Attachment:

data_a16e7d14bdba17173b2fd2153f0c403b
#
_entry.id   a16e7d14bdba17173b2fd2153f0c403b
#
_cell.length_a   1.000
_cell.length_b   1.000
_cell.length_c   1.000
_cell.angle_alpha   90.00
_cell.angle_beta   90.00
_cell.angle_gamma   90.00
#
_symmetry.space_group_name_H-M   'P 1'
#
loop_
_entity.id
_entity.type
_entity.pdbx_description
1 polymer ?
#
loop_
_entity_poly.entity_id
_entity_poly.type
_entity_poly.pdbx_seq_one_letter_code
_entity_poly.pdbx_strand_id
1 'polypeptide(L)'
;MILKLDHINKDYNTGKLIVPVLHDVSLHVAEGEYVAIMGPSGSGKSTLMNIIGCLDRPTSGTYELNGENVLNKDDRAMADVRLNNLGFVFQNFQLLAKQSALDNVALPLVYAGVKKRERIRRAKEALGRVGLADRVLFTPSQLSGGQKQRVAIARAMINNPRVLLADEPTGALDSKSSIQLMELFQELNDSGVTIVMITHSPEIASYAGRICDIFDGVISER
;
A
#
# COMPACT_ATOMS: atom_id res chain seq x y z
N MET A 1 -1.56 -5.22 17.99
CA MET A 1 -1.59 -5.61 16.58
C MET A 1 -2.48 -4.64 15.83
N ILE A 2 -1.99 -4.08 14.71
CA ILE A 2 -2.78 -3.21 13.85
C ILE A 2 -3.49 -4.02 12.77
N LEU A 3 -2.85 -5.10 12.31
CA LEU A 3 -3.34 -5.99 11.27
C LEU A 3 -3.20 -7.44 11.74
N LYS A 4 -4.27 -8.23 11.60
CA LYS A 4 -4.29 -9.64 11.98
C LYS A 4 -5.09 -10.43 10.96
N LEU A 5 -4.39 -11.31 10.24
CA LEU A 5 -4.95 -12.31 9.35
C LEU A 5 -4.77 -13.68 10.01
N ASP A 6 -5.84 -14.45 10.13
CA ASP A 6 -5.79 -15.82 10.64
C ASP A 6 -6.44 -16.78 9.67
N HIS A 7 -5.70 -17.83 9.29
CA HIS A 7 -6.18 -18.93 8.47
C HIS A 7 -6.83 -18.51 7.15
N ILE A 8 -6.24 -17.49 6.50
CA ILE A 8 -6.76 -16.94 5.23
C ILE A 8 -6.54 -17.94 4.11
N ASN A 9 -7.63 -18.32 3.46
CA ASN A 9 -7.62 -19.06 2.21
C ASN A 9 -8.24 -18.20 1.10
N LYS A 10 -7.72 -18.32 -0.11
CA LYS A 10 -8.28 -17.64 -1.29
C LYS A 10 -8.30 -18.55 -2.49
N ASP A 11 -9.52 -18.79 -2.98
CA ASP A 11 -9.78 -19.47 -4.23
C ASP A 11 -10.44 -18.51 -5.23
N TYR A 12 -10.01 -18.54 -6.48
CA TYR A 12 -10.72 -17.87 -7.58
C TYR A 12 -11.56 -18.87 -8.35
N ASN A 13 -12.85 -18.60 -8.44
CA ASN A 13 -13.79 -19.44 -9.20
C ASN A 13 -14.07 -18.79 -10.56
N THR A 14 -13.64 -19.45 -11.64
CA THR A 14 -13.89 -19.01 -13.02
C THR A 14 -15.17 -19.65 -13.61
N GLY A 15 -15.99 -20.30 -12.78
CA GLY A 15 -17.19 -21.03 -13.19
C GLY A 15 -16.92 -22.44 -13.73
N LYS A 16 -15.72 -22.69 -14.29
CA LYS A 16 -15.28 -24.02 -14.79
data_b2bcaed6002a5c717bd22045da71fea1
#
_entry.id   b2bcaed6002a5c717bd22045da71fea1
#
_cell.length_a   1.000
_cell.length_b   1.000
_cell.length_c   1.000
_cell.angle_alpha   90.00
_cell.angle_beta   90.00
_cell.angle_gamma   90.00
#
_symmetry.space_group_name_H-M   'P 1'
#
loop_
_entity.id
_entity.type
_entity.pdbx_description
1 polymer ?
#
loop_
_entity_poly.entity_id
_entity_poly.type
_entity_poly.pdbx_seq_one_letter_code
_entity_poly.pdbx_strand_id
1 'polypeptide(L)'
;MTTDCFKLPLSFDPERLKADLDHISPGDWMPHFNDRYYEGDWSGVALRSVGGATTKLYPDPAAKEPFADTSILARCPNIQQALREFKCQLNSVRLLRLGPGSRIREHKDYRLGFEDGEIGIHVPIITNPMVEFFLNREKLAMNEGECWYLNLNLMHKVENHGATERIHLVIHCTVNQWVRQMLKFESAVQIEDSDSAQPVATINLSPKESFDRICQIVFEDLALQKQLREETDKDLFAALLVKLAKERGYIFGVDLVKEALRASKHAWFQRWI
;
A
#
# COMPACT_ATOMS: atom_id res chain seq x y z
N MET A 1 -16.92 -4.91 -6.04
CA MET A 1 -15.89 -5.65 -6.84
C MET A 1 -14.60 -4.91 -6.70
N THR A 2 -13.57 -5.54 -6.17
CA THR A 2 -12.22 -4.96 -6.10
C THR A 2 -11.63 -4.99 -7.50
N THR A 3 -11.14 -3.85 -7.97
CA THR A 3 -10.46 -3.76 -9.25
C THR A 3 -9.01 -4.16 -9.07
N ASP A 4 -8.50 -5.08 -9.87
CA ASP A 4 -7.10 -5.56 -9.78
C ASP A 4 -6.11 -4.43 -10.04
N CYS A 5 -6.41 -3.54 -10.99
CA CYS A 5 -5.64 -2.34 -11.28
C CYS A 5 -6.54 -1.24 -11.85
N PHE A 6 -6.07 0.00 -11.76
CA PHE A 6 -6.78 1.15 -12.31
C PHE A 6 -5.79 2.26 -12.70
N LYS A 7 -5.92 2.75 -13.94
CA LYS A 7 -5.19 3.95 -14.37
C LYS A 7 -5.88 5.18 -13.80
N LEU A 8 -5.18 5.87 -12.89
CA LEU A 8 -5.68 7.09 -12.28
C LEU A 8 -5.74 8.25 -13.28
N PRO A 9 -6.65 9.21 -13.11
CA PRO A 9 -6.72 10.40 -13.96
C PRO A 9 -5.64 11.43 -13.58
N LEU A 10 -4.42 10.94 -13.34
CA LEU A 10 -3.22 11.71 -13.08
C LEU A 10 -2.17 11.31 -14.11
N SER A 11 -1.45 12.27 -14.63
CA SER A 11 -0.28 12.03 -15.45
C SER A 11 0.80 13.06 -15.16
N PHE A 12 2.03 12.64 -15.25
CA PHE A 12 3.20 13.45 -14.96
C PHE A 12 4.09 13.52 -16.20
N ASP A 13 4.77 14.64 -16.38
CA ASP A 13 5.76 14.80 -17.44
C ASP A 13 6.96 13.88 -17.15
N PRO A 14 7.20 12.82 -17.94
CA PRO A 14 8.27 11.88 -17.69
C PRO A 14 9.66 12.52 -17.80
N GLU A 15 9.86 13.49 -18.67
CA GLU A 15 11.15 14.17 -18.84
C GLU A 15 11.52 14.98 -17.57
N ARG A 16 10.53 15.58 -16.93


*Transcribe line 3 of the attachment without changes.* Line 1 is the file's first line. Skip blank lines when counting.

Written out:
_entry.id   a16e7d14bdba17173b2fd2153f0c403b